What is Conceptual Art?


Contemporary art can be difficult to access and contrary to its origins can feel restricted to art historians or the experts running the galleries. I certainly have felt this way especially in regards to the more avant-garde practices of modern artists and I want in this essay to give a clear definition of Conceptual art in regards to the movement which took place in the late 1960’s early 1970’s. It was a movement that started to question the very nature of art through a diverse range of practices where the emphasis was on the concept or idea behind the work. Much of the movement was focused on the use of language as an artistic medium and it is unique in that it is one of the last great leaps in artistic thought and perhaps the most important of the movements to have at least a rough understanding of, as some of the pieces can seem on the surface bizarre and nonsensical without context.

It can be hard to talk about definition and meaning in art as many critics opinions differ, it is also difficult to give enough context without going down a rabbit hole of different movements, idea and thoughts. I have in this essay chosen to start with Marcel Duchamp and his piece ‘Fountain’ as I think it is a relatively simple example of a Conceptual work. I then jump forward to the 1960’s and 1970’s because this is where a more discernable movement is seen. To underlay some context I briefly describe art prior to the conceptual art movement specifically the group called ‘Fluxus’ and the Minimalism movement as they were key to the birth of Conceptual art (Godfrey, 2011).


‘Fountain’ was first submitted to the inaugural exhibition of the newly formed Society of Independent Artists in 1917 in New York. The society was formed by a group of artists who wanted a more democratic and open place for artists to exhibit work, in their first public notice they wrote about a great need for a place where “artists of all schools can exhibit together certain that whatever they send will be hung” (Camfield and Duchamp, 1989, p.66). ‘Fountain’ was submitted under the pseudonym R, Mutt, under the instructions of Marcel Duchamp who was head of the hanging committee for the exhibition. It is likely he submitted the piece to test the societies commitments to their rules, and chose to use the pseudonym so as not to let his name influence his colleague’s opinions. After heated debates lasting until the morning of the exhibition, it was decided by majority vote not to exhibit the piece. The decision caused some controversy in the media and Duchamp and one of the other members resigned the society in protest. Some of the members felt it was “Vulgar” others worried it was a joke possibly further confused as the name “Mutt” was the same name as a character in a popular newspaper cartoon, it was also difficult to see an object which the artist didn’t actually make just simply signed, as art and understandably so I think even now many people struggle to see the value of calling something like ‘Fountain’ art. As an object, it is just a urinal placed in a gallery instead of the bathroom where it is normally seen. (Tate, Fountain, 2017) (Camfield and Duchamp, 1989)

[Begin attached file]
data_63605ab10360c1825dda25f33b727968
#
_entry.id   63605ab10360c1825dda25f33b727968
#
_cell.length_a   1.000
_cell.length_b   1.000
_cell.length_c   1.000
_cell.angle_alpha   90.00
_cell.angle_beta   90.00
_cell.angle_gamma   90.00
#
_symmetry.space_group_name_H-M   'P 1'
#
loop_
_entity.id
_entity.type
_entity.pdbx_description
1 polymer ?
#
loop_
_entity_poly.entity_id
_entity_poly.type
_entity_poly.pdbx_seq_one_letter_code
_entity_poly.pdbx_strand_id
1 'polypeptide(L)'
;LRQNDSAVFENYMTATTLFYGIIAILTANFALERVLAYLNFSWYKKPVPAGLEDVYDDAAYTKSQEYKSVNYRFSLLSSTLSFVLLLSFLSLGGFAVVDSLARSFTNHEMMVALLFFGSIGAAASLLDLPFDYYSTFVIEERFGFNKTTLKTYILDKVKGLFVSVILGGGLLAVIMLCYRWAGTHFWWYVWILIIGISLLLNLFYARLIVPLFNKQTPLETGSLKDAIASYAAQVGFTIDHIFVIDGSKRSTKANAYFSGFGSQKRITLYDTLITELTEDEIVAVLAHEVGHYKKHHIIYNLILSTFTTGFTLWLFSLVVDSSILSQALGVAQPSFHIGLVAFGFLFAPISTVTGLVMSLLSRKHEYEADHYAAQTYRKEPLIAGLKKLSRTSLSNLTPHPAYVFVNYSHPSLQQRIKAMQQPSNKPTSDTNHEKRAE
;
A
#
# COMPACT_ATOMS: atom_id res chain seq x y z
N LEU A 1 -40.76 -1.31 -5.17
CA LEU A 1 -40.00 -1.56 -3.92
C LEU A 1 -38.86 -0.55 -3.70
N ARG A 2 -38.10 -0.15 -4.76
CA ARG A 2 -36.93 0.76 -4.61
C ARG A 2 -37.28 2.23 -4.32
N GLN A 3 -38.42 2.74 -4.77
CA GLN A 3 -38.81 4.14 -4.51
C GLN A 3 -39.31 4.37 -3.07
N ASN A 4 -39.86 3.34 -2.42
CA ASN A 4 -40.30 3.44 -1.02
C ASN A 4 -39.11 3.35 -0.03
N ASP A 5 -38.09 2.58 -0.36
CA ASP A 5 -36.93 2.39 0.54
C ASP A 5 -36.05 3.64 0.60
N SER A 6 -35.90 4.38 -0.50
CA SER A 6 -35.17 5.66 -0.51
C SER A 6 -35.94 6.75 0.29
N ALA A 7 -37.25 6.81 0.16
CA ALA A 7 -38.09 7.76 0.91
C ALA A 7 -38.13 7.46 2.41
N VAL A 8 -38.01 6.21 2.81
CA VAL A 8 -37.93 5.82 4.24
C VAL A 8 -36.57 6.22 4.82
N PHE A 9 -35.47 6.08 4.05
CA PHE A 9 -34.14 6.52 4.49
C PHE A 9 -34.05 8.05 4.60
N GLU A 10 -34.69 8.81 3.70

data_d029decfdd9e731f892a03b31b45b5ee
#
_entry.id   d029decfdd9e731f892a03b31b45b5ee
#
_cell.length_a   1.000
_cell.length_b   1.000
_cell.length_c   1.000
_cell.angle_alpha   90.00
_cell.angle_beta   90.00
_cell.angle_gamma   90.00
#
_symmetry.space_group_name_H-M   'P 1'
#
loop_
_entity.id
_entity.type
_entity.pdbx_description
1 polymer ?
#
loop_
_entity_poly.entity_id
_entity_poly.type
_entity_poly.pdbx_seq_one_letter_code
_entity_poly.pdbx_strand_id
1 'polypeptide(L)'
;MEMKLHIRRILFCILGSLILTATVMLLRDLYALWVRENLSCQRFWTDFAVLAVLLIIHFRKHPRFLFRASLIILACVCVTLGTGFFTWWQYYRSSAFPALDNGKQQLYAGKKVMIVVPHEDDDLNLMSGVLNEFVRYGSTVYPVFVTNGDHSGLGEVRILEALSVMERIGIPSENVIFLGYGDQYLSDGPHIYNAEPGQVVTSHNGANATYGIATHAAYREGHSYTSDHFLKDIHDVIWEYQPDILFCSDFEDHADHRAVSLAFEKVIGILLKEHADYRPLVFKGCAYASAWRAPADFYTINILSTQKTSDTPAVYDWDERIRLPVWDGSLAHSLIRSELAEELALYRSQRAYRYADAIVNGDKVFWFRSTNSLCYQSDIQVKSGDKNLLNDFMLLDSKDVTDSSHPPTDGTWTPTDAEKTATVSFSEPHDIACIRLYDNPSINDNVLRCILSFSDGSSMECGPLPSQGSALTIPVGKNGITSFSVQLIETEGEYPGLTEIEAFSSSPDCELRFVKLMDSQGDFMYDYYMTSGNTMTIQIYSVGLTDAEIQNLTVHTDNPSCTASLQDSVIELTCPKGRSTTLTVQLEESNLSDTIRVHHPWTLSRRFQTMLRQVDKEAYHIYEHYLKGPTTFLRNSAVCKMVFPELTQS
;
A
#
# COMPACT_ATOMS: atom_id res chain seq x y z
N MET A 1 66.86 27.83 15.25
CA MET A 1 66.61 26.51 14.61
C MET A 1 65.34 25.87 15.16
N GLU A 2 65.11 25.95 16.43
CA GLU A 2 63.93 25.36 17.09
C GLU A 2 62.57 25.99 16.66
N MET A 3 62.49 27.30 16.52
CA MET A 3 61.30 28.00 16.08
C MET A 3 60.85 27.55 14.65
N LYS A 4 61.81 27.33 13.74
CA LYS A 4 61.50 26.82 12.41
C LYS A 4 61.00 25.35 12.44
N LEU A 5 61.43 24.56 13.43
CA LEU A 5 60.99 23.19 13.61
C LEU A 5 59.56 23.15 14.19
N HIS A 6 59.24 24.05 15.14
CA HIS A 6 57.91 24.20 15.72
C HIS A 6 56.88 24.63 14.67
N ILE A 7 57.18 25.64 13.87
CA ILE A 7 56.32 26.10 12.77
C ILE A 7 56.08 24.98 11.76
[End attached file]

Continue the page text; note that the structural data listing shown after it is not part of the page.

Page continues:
‘Fountain’ is part of an oeuvre of work Duchamp labelled as ‘readymades’, which although he never endorsed a clear definition historians have supported Andre Breton’s definition, “manufactured objects promoted to the dignity of art through the choice of the artist” (Girst, 2014, p.154). The idea is that any object can be called art if an artist says it is. Duchamp explains this in the second issue of The Blind Man, a magazine he co-founded with Henri-Pierre Roche and Beatrice Wood, which he published soon after the exhibition. “Whether Mr Mutt with his own hands made the fountain or not has no importance. He Chose it. He took an ordinary article of life, placed it so that its useful significance disappeared under the new title and point of view created a new thought for that object” (Duchamp, Roche and Wood, 1917, p.5). He is saying that the creative act is in the choosing of the object and that by stripping away its utility value it becomes art and finally by displaying it in a gallery by changing the context in which it is seen it invokes a new thought (Tate, Readymade, 2017).

The new thought that ‘Fountain’ creates is in the form of a question asking what can and can’t be art. It is not merely a urinal in a gallery but a proposition for a wider a definition. That proposition is not the urinal itself but the idea that an idea can be art. For this reason, ‘Fountain’ is sometimes referenced as the first conceptual artwork, It is the fact that the thought around the piece is more important than the physical object and that it is a piece of art criticising art, that it is self-referential. Calvin Tomkins and art critic who interviewed Duchamp on a number of occasions describes this in an interview, “The real point of the readymades was to deny the possibility of defining art. Art can be anything. It isn’t an object or even an image, it’s an activity of the spirit” (Tomkins, 2013, p.17).


The fifties was a time of healing in the West, of slow regeneration, of rebuilding after the destruction of the second world war, it was above all a time of hope. Abstract expressionism was dominant and reflected the attitude of the time with its brightly coloured abstract paintings. But brewing underneath this apparent contentment was the need for social reform this showed itself in the black rights movements, the youth groups campaigning for social reforms, who in the 1960’s would be labelled as the hippies. While the American government was distracted battling communism in Vietnam a new spirit was rising “a new wind of essentially youthful hostility to every kind of established convention and traditional authority, a wind of moral freedom and rebellion” (Booker, 1992, p.26). The 1960’s brought cultural reformation, people began to challenge old traditions fighting not only for the rights of people but questioned the taboos of sex and the prohibition of drugs. So too in art, there was a rising discontentment with the commercial galleries and a malaise over traditional forms, this could be seen in the dada-like practices of the Fluxus and the complete disregard of renaissance values shown within minimalism. It was the work produced by the Fluxus group and the Minimalist movement which gave rise to Conceptual art. (Godfrey, 2011)